A Band with Its Influences on Its SleeveMay 9th, 2011
Yuck – The Bowery Ballroom – May 7, 2011
Yuck took the stage at a sold-out Bowery Ballroom beneath a hand-painted banner—a simple statement for a band probably just getting used to this level of attention. Saturday’s show was the last US date before Yuck returns home for another sold-out show in London. Their self-titled album on Fat Possum, released just three months ago, seems to have struck a few universal chords with fans on both sides of the pond.
A surprising match, with Daniel Blumberg and Max Bloom from London, Mariko Doi from Hiroshima and current drummer Jonny Rogoff from, of all places, New Jersey, the group is comprised of left-of-center outcasts who happened to find in each other a love for the golden age of indie rock, and they emulate those sounds like only those barely old enough to have originally witnessed them can. The band’s been hailed as the second coming of Dinosaur Jr. or Daydream Nation-era Sonic Youth, a true melting pot of growing up with the alternative-’90s sounds. Like with Brooklyn’s Blood on the Wall, the fond references are clear, but reinterpreted with a modern perspective, keeping an ear on solid songwriting.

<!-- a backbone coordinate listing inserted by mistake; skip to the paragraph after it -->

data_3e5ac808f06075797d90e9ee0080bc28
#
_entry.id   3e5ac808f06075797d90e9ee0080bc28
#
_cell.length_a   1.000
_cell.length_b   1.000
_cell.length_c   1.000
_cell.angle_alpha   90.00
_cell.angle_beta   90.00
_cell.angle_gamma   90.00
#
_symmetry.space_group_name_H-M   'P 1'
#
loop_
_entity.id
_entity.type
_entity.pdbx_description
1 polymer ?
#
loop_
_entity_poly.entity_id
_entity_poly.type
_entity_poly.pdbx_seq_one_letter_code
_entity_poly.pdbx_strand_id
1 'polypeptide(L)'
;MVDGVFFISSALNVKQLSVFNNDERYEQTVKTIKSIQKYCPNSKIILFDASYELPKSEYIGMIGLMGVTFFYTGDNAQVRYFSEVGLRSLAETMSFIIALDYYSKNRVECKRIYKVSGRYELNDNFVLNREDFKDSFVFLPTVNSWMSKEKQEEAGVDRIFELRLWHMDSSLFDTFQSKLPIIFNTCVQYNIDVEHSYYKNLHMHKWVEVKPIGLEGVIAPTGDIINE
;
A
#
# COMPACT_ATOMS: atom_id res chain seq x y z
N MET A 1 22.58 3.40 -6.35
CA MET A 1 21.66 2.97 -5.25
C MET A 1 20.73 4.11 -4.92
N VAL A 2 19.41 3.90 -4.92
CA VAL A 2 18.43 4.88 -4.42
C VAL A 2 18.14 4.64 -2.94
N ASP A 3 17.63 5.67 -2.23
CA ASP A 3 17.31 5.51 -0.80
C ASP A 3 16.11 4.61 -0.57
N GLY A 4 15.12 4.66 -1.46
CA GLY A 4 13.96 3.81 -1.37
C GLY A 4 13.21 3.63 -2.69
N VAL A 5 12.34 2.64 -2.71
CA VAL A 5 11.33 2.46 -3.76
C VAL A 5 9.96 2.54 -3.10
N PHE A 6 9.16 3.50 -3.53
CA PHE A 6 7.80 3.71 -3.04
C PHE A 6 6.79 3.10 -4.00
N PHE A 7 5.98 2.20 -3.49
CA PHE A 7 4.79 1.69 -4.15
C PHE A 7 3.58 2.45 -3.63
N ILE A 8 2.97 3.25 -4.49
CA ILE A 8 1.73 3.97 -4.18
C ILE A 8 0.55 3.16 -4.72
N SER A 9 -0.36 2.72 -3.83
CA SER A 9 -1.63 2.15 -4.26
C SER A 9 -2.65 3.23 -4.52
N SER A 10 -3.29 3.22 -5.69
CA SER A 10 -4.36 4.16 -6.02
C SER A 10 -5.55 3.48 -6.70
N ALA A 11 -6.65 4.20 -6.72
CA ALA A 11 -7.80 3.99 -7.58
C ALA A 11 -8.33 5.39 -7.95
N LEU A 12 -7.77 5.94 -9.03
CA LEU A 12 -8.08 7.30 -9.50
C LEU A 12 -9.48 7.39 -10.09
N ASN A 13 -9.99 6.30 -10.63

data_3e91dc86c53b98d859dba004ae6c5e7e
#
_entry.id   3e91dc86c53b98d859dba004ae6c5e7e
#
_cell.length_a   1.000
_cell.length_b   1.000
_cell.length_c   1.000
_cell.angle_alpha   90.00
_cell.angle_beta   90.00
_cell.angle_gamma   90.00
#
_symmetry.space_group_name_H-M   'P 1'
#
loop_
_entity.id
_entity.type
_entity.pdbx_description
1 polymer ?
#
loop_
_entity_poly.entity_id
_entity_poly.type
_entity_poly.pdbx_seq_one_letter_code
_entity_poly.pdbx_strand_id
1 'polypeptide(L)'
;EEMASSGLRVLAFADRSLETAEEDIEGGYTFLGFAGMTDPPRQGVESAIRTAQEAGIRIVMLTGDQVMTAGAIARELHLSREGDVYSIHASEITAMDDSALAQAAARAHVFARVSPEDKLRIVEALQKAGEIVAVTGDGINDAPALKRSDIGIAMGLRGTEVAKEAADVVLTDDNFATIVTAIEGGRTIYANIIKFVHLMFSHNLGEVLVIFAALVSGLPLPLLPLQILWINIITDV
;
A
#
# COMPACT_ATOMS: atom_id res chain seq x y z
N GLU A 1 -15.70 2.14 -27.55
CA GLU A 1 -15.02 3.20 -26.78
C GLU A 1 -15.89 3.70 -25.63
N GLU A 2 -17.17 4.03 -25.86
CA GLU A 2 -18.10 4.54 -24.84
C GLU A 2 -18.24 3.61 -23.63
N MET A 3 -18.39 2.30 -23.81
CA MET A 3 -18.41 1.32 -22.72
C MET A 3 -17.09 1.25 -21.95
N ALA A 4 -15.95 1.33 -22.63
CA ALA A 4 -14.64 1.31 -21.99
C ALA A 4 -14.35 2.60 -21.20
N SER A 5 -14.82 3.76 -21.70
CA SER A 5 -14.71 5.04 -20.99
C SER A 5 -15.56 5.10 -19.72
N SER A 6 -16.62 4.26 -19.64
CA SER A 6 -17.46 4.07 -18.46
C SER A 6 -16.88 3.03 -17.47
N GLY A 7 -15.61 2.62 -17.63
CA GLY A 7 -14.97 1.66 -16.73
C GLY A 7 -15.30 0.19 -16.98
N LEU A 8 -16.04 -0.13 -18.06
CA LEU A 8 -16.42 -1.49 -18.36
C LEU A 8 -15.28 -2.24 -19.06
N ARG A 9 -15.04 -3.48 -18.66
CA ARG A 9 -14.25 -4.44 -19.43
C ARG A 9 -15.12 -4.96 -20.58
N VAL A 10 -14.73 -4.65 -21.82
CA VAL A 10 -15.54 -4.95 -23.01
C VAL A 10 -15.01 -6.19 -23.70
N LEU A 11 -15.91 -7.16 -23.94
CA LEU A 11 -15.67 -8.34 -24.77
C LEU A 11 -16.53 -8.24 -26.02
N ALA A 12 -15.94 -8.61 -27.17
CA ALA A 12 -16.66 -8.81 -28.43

Yuck, dressed in matching blue shirts, had an effortless pop ease that’s evident in early Pavement singles. But not trying to reinvent what works is how this young band stands out. Instead the four play songs they sincerely love. Almost too tall for the microphone, Blumberg delivered vocals hunched over, while Bloom played the melodic, fuzzy leads over Doi’s catchy basslines and harmonies. And in ending the show with the epic layered drone of “Rubber,” the group conjured up a My Bloody Valentine wall of sound to round out a perfect homage to their influences, a nostalgic mixtape of an era. —Jason Dean